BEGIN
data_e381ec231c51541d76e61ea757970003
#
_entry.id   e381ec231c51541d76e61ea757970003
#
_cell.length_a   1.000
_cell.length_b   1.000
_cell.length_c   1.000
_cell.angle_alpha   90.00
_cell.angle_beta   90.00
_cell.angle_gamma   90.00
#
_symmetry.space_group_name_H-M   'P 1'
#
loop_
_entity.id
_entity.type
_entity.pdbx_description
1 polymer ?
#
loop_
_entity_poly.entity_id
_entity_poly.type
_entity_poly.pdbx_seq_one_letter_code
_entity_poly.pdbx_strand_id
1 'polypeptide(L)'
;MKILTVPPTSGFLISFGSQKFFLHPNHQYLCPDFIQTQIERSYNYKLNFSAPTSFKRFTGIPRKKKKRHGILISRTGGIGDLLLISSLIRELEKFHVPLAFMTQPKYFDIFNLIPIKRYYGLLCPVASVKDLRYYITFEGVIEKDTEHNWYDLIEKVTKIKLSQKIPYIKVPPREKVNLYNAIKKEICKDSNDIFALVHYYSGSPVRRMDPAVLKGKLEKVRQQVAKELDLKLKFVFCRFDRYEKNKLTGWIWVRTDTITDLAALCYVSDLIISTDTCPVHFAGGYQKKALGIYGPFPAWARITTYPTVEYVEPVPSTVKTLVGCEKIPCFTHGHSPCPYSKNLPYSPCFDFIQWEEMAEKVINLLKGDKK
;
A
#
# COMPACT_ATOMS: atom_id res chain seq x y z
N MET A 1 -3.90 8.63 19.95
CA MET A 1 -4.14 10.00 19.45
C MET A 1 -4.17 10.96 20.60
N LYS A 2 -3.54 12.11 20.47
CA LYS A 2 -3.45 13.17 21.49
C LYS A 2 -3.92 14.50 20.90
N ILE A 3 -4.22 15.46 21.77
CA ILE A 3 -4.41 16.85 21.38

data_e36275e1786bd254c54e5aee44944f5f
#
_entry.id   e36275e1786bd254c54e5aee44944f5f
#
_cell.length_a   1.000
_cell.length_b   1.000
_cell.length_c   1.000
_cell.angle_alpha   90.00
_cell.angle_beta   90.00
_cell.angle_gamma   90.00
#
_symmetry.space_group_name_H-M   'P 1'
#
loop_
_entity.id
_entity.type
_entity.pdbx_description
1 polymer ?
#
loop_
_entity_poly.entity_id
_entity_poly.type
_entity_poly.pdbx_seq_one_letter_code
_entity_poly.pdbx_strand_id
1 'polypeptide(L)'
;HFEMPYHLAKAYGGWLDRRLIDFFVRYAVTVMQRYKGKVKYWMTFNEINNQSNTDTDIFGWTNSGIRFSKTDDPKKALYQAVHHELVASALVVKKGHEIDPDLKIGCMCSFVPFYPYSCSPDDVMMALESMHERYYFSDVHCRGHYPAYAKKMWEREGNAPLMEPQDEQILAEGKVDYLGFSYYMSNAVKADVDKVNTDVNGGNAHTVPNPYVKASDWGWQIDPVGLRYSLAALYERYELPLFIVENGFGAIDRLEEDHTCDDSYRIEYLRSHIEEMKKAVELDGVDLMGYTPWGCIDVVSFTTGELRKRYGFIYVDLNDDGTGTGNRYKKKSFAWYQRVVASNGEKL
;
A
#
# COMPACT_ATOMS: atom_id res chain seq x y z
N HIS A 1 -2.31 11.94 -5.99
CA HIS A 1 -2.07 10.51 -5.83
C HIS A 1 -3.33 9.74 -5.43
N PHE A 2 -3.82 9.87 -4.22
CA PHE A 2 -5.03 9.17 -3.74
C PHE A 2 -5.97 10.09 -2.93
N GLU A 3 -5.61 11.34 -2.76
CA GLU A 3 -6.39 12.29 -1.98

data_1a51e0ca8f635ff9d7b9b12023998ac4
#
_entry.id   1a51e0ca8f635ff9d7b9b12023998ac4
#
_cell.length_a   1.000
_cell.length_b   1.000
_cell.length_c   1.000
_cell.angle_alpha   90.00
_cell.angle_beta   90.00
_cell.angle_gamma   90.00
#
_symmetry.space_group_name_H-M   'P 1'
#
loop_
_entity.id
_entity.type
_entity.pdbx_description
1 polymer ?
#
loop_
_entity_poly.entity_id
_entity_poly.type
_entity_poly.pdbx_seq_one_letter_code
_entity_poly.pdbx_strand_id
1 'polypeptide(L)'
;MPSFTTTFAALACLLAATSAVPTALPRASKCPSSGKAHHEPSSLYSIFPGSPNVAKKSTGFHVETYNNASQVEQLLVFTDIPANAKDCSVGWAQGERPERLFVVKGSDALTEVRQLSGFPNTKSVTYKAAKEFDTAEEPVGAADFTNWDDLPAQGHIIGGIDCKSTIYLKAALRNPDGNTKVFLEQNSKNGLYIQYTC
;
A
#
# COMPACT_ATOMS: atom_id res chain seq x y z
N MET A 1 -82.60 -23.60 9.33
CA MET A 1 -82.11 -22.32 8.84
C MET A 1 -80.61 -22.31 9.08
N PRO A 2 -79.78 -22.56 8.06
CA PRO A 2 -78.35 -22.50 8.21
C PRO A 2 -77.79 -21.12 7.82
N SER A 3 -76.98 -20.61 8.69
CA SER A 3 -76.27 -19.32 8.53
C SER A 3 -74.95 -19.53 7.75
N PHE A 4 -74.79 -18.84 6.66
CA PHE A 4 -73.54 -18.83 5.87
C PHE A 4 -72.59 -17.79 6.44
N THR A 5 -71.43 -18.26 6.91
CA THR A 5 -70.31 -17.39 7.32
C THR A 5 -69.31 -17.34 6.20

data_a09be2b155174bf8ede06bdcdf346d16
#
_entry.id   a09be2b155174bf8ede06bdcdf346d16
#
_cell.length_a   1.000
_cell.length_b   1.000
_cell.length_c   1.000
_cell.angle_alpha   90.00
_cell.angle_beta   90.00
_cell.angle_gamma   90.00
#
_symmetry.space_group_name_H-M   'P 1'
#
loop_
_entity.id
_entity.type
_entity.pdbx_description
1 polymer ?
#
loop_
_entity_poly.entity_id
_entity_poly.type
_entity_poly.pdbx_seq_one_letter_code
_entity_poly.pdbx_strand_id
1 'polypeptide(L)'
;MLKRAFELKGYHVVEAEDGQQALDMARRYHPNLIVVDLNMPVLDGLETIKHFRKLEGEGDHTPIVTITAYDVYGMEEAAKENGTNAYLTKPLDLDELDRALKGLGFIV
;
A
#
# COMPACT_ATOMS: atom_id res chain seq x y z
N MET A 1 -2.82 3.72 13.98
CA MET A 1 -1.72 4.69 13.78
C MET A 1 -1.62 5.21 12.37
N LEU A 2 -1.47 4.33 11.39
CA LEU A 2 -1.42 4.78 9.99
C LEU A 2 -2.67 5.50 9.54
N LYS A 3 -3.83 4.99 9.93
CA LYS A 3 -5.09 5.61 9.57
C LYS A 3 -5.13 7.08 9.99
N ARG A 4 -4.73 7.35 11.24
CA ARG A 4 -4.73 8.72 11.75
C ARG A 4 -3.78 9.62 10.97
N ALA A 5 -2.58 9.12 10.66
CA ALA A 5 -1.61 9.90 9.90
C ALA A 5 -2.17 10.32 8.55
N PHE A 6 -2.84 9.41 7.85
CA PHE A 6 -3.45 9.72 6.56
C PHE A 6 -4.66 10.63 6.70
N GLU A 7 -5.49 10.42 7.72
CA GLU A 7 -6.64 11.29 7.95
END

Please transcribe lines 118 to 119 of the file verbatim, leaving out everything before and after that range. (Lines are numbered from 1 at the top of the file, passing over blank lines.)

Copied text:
C PHE A 4 -72.59 -17.79 6.44
N THR A 5 -71.43 -18.26 6.91